hour's absence of the jury, shout after
shout went up, and young Ridjrely was
lairiy oes.eged uy his iricnus aim over-
whelmed with congratulations. Thcsym-
pathy for the young man was so strong
that the fees paid the delencc were made
up by the citizens, in which they would
not allow the lamily to bear any part.
The plea of the defense was insanity at
the time of the commission of the deed,
the well known and estimable character
of the young man prior being a strong ar-
gumentin his favor. The fidelity of the
people 01 an classes 10 iuc i0ri....c u.
Itidgely in his darkest hour is an attesta-
tion of'the fact that his.was a cause which.
while exciting the greatest sympathy, was
not devoid of justice, the verdict in his
favor sustaining the assertion.
Jlctiisclliitin? the Drowned.
It is not improbable that many drown
ed persons might be resuscitated, who are
left to perish for want of intelligent and
timely treatment. The rules proper in
such cases, which have been tested by
long experience, nave uecn so ouen puo-
lislied mat iney ougni to ue generally
known. Uy way ol giving a practical 11-
lustration of them we copy, substantially.
a case mentioned by the writer of that in-
tcresling little work recently published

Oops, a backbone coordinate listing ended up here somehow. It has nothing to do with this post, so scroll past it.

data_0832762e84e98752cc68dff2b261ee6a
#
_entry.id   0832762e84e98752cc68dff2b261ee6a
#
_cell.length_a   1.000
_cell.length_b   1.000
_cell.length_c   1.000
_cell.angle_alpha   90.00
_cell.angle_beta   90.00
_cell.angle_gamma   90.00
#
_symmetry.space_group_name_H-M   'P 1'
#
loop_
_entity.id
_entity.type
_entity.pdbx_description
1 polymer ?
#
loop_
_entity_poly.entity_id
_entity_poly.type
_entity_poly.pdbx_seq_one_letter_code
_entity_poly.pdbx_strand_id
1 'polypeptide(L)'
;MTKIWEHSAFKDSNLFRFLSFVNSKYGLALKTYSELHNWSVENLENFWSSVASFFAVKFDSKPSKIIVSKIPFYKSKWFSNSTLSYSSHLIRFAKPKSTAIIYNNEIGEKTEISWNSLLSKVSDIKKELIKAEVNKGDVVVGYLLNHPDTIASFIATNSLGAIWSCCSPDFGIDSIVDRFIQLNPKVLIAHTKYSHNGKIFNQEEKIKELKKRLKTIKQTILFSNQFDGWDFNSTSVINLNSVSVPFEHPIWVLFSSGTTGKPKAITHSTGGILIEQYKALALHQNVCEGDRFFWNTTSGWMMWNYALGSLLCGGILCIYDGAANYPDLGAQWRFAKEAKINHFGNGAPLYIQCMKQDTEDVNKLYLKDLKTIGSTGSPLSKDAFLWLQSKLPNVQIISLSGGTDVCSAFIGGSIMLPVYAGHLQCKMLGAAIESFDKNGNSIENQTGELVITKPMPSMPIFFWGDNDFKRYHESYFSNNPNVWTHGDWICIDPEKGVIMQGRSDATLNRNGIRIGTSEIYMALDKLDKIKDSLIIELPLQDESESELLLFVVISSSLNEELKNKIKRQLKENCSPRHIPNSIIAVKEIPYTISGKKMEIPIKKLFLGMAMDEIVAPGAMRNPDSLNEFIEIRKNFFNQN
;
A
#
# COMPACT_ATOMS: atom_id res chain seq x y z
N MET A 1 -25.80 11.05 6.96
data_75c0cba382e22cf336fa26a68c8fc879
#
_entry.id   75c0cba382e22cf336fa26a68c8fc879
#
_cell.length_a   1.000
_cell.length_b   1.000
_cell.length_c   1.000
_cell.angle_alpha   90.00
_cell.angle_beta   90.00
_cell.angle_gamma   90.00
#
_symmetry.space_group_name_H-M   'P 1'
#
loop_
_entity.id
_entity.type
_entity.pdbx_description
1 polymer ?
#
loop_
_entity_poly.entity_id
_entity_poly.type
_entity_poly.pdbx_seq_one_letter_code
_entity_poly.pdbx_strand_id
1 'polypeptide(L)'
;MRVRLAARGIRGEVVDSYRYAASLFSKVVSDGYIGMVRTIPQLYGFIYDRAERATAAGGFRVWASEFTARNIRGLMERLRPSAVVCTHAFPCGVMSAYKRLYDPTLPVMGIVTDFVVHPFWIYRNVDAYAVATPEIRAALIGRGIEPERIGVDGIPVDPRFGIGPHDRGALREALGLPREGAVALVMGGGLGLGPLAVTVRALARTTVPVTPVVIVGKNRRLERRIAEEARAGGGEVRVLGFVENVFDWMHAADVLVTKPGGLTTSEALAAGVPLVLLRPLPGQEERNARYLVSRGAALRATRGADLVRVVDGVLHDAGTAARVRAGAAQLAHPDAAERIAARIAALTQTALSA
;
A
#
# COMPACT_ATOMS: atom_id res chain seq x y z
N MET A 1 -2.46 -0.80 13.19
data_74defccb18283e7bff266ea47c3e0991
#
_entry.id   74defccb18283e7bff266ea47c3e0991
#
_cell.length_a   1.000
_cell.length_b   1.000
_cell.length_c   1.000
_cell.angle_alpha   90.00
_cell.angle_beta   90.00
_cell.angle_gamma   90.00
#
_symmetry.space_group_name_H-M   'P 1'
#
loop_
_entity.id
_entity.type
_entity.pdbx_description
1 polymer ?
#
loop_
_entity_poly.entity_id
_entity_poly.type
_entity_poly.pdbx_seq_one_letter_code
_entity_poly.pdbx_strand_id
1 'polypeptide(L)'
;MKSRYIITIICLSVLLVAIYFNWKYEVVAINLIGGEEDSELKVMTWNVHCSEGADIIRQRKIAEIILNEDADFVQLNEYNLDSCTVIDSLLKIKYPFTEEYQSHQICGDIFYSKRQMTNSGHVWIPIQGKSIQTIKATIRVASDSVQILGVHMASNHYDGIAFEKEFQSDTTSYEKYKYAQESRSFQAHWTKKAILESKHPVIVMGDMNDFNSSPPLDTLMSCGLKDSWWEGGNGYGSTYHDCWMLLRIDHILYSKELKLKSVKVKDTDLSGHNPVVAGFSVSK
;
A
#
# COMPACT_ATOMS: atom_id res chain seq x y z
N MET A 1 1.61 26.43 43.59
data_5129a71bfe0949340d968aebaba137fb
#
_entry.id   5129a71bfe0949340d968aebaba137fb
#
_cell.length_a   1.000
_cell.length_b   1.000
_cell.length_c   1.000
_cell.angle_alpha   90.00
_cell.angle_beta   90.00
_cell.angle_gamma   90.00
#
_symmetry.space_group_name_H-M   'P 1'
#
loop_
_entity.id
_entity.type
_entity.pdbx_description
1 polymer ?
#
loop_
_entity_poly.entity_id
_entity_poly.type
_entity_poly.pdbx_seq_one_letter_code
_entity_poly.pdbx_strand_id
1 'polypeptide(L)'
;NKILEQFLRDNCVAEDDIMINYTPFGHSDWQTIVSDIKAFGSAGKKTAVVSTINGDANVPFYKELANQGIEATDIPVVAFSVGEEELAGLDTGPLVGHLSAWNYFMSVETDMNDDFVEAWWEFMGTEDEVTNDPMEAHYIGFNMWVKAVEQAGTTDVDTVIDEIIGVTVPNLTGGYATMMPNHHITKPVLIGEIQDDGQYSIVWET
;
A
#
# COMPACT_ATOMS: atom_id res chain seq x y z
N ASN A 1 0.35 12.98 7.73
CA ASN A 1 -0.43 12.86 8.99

1 .I.- .1 liTI.. 1.-. ......!. . IT... '
. . , ,
I. 1. 1 -1 wnll.r miA ninimiiin ha aava lia eatt
,.. , ... .........b ..v ...
a. man milled out of the water, amorent-
ly drowned. He was laid on the right
side, the face turned toward the ground.
and the jiws geutly opened to facilitate
the escape of water. Several' times the
head wan placed a little lower than the
rest of the body for the same purpose, but
onlv for a few seconds at a time. In the
meanwhile there was u regular manipula
ting process to induce brcalhinr, which
consisted in pressing the abdomen, stom
ach ami sides of thechest. but solllv. Tin
etlorts were without effect; the man look-
ed as if he had seen lire last of earth.
Then the prostrate figure was carried to
the' nearest station for the' reseue of the
drowneJ. Here lire man- was- stripped
and wiped dry, and'hewaIaid,tUTetton
the' side, between1 tvfo' blankets on a sfravr
mattress; The manipulating process wan
icsuTiicd, with interva's of about a? quarter
of a minute between- caclvpresstrre of the
body, the pressure Being repeated fifteen
or twenty time?, followed by a suspension
of ten" minute?.- Twenty minutes- Were
rsed in this waf, when a- physician- em.
P107f-on mis Kin.i 01 eervice appear.
and' took charge of the case. A warrmng
Mien witu not water was paisea over
" botfy outside 01 me uianitci. partictr--
P' s "'e "omaeir ami inr
fides of the dies!. This was- alterm-ted!
with gentle" friction of hot woolerr mif--
-ens, and the naked hands am? the soles
of the feet and palms of tiw nanaa werer
vigorously rubbed: Jin operator Dreamed
into the mouth of the mnn by means of
tub. These efforts also proving inr Tain,
the physician had recourse tar tire' rntro
ductionr of tobaeeff smoke into the itifes--
ifres. Irrabout terrmirmtcs the raair gat
a feeble sign of life, rtrrereupor all manipr-
ulatiorr was discontinue lest it should in-
terfere with the natural movement. Soon
he showed a desire to vomit, which was
assisted br a: feather introduced inter the
- IIow lon? ihe whre I,?!8
1 . , r . ..A will
lasted is not stated, tut the reader will sea
that it was lengthy. A few days after,